For more than 150 million years, sea turtles have graced our oceans. Unfortunately, over the last 200 years, many sea turtle threats, resulting from human activities, are jeopardizing the survival of these beautiful creatures.
Nearly all species of sea turtles are classified as Endangered, with 2 of the 7 species classified as Critically Endangered, according to IUCN Red List of Threatened Species. Today, sadly only 1 in 1000 will survive to adulthood.
From minute one after Mama leaves, sea turtles start the game of survival of the luckiest. Eggs in the nest face raid from natural predators such as racoons, dogs, crabs and even ants. If they manage to emerge as teeny tiny hatchlings, they become bite-sized snacks for predators as they clumsily make their way to the sea. This life is challenging enough, but then cue the humans and sea turtle populations plummet.
Hunted for their eggs, meat, skin and shells, poaching and over-exploitation has contributed to their startling decline, as well as other sea turtle threats, such as habitat destruction through irresponsible coastal developments, plastic pollution, boat strikes, climate change and incidental capture in fishing nets (bycatch).
Read on to learn more about these sea turtle threats.
If there is fishing, there is bycatch. Bycatch, or the incidental catch of non-target species, in fishing gear intended for a different species, is the greatest threat to sea turtles, dolphins, seabirds and marine populations worldwide. Approximately 40% of the world’s catch is bycatch. The non-target animals captured, dead or dying, are released back to the sea as trash.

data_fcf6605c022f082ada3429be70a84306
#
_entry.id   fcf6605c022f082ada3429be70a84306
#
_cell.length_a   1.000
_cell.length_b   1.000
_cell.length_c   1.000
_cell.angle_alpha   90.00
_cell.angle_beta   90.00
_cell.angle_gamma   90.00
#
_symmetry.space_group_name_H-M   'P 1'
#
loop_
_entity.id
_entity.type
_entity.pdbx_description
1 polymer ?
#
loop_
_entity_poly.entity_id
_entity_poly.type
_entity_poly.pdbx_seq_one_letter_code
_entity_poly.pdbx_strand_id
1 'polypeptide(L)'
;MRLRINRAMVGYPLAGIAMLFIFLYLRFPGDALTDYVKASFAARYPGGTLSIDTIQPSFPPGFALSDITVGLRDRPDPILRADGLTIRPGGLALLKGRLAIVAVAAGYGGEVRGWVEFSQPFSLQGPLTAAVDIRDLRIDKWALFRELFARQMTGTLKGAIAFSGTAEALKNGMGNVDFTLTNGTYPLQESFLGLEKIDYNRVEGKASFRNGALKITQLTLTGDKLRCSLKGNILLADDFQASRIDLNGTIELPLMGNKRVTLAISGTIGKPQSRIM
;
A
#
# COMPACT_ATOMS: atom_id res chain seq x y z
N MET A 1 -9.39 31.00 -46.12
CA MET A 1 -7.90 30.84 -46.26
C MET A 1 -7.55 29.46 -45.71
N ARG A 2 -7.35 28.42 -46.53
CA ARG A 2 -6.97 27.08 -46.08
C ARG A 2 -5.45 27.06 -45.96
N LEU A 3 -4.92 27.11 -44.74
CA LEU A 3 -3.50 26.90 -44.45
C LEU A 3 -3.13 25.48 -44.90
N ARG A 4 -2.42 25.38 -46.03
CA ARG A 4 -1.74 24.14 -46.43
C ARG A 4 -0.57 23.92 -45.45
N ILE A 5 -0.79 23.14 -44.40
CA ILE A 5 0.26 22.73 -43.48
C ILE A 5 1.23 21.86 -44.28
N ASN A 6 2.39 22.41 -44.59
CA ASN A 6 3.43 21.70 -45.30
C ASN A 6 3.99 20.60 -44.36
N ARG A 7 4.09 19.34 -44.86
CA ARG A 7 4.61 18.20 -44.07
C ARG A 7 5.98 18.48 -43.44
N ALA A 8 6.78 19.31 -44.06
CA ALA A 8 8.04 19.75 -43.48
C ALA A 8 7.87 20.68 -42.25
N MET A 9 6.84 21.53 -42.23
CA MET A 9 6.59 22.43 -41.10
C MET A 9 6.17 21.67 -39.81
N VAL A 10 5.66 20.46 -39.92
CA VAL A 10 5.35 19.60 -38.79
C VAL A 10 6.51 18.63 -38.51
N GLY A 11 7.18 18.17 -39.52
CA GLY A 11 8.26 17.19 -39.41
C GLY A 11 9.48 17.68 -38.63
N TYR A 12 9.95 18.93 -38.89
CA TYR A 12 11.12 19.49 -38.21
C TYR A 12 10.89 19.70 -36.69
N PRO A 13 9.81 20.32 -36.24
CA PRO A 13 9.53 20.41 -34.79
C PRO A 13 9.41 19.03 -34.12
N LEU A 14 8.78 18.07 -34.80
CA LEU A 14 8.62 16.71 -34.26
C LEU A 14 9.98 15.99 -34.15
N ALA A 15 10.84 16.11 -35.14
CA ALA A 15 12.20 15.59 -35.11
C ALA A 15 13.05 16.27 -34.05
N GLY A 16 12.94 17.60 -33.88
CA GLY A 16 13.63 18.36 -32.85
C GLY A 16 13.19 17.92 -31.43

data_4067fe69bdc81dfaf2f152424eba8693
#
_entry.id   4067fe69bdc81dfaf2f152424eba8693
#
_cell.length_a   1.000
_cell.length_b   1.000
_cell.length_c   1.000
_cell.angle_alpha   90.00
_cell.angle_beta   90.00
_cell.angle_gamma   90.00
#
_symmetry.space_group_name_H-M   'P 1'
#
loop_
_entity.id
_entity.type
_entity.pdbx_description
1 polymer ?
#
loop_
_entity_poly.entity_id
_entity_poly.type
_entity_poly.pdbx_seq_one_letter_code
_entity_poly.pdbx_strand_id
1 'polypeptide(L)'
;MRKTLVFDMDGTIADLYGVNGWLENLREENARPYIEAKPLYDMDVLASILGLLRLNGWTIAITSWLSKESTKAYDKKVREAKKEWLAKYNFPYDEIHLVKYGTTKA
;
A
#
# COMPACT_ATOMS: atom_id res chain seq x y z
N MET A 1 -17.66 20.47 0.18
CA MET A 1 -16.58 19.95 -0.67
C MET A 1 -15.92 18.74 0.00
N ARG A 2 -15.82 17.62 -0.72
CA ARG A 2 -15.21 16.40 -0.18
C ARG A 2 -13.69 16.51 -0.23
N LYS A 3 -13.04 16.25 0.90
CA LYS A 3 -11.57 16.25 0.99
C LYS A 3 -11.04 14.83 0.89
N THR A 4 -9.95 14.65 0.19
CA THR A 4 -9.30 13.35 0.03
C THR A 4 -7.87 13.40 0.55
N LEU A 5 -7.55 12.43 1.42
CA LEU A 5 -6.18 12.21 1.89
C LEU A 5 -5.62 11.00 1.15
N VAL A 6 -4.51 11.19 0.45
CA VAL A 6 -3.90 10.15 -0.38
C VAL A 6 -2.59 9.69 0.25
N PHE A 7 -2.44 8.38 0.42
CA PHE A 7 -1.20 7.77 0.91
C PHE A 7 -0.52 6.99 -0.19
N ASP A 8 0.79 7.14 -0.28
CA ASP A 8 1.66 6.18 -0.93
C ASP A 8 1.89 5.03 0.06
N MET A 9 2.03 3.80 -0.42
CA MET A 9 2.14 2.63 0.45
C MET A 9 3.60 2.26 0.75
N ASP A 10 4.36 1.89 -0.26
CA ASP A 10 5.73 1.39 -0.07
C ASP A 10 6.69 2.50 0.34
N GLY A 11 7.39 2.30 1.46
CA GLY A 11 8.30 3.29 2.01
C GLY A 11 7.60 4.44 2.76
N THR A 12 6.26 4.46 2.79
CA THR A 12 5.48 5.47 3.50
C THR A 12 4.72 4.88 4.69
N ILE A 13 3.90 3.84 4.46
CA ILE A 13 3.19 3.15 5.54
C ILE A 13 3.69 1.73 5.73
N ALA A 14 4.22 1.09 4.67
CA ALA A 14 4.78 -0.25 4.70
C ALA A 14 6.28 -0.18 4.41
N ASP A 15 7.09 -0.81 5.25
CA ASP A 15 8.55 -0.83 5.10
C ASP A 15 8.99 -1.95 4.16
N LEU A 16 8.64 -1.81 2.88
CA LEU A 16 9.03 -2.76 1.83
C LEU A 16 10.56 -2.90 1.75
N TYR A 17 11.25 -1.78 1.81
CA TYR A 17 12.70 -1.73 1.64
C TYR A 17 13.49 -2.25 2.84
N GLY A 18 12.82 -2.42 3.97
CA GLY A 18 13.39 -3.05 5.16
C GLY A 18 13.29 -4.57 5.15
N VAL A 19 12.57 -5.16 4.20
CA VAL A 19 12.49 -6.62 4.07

You can help reduce fishery bycatch by eliminating or reducing seafood in your diet. You can switch to faux foods, such as plant-based imitation tuna, crab and shrimp.
Plastic is no joke. Sea turtles are affected by plastic pollution at every stage of their life. From the moment they leave their nests, they are faced with getting stuck in plastic obstacles on the beach before finding “safety” in the sea, where they also run the risk of getting stuck in things like six pack rings and discarded fishing nets.
Confusing plastic bags for jellyfish and other garbage as food also happens all too frequently. When these objects are ingested, they can become trapped in the stomach and lead to starvation and death.
Do not litter. Most trash reaches the ocean via rivers and 80% of it originates from landfills and urban areas.
Reduce, reuse and recycle. The best waste is the one we don’t produce.
In Canada, up to 15 billion plastic bags are used every year and close to 57 million straws used daily. First reduce the amount of plastic you use by bringing your own bags, using a metal or bamboo straw, reusable water bottles or opting for shampoo bars and conditioners over the bottle. Reuse items where you can and finally recycle anything left over.
Although many countries have laws in place to protect sea turtles, the illegal trade of eggs, meat and shells still continues today in small coastal communities. Unfortunately, often seen as bad people, the egg-collectors or “poachers” don’t have the resources to create sustainable livelihoods. The reality comes down to deciding to feed one’s family or protecting the wildlife. A difficult decision.
Support organizations that are dedicated to sea turtle conservation. Often, they work with the local communities to create job opportunities focused on eco-tourism.